What Federal Pressure Might Mean for Title Loan Protection in Georgia.
2014 should have been a great year for Ron Laster. He and his wife had just bought a house.
Then he got hurt. And the same year, his boss died. He had been a touring musician with James Brown for 27 years. The Lasters called on loved ones for help as bills piled up, but mortgage payments were too high. It was then that they saw a television commercial.
“Georgia auto pawn, you know, where they say ‘get your money now.’ Cash! Help us pay your bills. ‘ Blah blah blah. This and that, you know, ”Laster said.
Laster said he and his wife knew there would be some interest. But they didn’t know it would be 300 percent.
“Maybe we misheard it,” he said. “Maybe we should have been a little more careful, but they were so eager for us to get the loan… we’re not going to lose this house.”
The original loan was $ 2,000. So far, the Lasters have paid the company over $ 6,000.
Car title lending companies receive hundreds of millions of dollars from Georgians every year. Consumer advocates say it’s a predatory industry. They are hoping that a federal rule, which has been in the works since last year, will change that. But that plan might not survive the Trump administration.
“The car is the warranty,” said Liz Coyle of consumer advocacy group Georgia Watch. “So if they don’t make the payments, the title lender takes their car, can charge them extra for repossessing the car, and then sell the car. “
There is also intense pressure from lenders. Laster said on bad days he gets up to four calls from the company.
“Some of them were really mean on the phone,” Laster said. “Remind me of the old crowd days – we’re going to break your leg – or something like that. They just break your pocket instead of your leg. This is what they do.
Its lender, Georgia Auto Loan, did not make anyone available for comment. There are over 400 lenders of similar titles in Georgia. Consumer advocates estimate they earn more than $ 199 million from state borrowers.
This is despite the fact that Georgia actually has one of the strictest rules in the country when it comes to another infamous loan product: payday loans.
“The securities lending industry is covered by a different section of the law than payday lending. It is the act of the pawnbroker. So the user protections that are in place for something like payday loans do not apply to securities lending, ”Coyle said.
She said she wasn’t saying no one should ever take out a title loan, just that companies should be explicit about what it could actually cost in the long run. Georgia has among the country’s largest population of people who do not use traditional banking services, more than one in 10, according to the Federal Deposit Insurance Corp.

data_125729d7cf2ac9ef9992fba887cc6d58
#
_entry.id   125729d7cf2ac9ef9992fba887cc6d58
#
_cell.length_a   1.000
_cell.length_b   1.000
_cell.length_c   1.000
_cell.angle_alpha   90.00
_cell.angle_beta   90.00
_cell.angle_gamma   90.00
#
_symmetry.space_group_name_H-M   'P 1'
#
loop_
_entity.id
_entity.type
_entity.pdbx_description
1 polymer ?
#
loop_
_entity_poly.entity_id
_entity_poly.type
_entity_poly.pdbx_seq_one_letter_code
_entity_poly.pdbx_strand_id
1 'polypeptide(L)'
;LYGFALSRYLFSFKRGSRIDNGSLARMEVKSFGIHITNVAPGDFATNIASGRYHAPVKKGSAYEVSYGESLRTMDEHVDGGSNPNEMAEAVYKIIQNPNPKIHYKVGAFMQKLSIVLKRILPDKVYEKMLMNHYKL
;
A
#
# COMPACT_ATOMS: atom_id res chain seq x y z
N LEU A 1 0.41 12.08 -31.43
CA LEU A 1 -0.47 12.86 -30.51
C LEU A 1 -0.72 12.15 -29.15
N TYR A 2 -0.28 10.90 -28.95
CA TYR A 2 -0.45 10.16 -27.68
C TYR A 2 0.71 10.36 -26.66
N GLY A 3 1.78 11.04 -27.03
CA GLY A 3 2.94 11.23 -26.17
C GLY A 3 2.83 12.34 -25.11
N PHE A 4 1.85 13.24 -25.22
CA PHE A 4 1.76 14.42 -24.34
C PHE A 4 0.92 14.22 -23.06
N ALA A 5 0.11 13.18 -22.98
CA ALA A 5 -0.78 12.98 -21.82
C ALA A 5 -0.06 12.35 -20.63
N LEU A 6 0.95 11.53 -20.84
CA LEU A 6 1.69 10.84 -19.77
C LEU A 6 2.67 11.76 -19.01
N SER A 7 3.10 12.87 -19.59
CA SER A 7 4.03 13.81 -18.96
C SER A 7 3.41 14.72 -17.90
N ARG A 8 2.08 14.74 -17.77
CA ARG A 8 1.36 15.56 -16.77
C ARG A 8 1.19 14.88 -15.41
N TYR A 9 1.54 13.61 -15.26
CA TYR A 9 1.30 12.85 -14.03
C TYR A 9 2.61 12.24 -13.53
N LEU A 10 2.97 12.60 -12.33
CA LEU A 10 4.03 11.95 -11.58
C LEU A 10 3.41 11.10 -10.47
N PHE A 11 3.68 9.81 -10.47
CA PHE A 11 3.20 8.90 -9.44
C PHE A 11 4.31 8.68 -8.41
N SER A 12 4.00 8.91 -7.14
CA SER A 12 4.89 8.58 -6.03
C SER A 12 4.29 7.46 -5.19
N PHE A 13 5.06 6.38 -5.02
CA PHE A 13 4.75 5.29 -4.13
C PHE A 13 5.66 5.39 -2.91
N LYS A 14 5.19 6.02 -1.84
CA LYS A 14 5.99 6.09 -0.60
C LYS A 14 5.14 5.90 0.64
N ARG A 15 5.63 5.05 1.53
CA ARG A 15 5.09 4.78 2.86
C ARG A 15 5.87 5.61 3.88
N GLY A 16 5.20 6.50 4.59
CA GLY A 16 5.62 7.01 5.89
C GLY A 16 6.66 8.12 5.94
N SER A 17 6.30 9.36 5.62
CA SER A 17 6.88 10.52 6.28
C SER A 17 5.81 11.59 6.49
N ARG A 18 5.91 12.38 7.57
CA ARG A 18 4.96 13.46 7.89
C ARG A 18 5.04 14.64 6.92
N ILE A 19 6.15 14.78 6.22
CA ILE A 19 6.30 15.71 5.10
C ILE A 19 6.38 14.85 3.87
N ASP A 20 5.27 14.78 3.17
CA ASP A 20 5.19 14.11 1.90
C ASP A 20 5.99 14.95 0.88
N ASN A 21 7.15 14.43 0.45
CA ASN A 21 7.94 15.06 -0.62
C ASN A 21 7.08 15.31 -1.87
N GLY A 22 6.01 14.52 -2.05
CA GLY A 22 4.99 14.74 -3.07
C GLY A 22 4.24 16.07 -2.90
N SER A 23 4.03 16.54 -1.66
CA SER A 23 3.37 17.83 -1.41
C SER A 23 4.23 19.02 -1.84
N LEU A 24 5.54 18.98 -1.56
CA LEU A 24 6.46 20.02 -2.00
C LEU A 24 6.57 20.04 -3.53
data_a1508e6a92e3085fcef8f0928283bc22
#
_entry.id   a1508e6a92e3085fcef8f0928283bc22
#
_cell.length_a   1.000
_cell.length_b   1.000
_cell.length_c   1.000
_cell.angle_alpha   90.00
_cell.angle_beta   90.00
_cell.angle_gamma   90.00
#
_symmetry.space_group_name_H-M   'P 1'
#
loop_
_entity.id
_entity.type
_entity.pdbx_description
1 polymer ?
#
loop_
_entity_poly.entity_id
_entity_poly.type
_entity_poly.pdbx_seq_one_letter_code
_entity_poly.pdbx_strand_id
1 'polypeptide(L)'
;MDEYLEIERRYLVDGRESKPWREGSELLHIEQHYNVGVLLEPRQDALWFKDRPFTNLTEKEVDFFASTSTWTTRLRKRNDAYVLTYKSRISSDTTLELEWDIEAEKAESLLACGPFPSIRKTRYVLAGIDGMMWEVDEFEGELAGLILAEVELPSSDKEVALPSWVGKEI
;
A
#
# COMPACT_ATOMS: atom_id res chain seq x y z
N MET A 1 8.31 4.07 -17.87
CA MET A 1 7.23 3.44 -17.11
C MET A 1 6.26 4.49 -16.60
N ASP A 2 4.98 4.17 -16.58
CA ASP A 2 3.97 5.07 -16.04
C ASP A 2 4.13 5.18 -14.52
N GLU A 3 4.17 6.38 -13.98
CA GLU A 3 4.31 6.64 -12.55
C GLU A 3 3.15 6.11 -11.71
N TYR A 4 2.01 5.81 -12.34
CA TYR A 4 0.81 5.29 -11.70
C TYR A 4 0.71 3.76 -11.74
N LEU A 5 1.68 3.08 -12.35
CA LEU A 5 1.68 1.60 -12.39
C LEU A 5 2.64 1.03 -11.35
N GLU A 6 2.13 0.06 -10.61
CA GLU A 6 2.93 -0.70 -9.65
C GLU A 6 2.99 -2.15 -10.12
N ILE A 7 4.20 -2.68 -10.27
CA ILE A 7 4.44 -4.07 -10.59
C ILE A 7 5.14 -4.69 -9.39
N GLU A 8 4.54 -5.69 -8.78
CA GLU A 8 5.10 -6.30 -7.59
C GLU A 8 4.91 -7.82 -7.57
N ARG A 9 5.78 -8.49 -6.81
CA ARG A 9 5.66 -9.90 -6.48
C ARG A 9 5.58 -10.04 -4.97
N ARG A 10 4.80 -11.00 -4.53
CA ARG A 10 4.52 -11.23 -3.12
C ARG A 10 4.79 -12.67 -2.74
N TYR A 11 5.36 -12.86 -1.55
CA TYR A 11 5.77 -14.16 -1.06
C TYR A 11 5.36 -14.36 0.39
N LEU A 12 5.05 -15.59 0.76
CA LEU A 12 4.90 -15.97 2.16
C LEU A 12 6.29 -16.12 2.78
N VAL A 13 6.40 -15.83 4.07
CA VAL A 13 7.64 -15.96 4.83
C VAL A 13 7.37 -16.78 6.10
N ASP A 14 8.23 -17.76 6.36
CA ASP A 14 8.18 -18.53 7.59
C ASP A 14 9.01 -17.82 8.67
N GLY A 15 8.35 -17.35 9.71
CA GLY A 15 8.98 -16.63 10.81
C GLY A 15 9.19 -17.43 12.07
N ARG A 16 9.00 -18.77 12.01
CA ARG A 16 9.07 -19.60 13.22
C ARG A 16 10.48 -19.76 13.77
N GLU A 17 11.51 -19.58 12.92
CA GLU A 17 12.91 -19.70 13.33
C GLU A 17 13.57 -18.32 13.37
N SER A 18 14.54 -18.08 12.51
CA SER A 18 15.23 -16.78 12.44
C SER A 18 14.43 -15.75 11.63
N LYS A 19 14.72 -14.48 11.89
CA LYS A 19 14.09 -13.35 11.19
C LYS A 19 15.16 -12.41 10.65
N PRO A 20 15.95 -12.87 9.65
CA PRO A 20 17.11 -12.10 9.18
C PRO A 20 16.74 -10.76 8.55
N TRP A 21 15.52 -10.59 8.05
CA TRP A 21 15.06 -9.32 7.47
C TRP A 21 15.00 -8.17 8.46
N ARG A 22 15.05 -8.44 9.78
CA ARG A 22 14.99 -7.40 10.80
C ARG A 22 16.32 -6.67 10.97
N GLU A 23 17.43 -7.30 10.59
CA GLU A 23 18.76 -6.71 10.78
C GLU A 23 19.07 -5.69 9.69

Diane Standaert works with the Center for Responsible Lending. This group infiltrated loan offices and discovered that employees often did not provide details on the duration or cost of loans.
Standaert said federal regulators are working to change that.
“So in June of last year, the CFPB announced a proposed rule that has the potential to reign in the debt trap of car titles and payday loans,” she said.
The CFPB is the Consumer Finance Protection Bureau. The agency was created under the Dodd-Frank Act in response to the 2008 financial crisis.
The proposal would require lenders to make sure people are able to repay a loan without reducing other critical expenses.
But the CFPB itself is under attack. Texas Republican Representative Jeb Hensarling, who is leading the charge, argued the agency already has too much power.
“American consumers need competitive markets and a cop on the ground to protect them from fraud and deception, they don’t need Washington’s elites to trample on their freedom of choice and choose their financial products out of pocket. their place, “he said at a press conference. congressional scrutiny hearing from CFPB last month.
He wants to remove the director of the agency, restrict his executive powers and reduce his budget.
So it’s an open question of what might happen to this federal rule on securities lending.
Meanwhile, Ron Laster continues to try to pay off his debt. This is something he said he was too ashamed to reveal even to close family members.
“It’s really embarrassing, especially since you’ve been living this kind of life where you never had to worry about it, then all of a sudden – boom,” he said.
Recently he managed to get help. Another company took on its debt and let it start paying it off without the high interest. Even then, it took him over three years to get back to square one.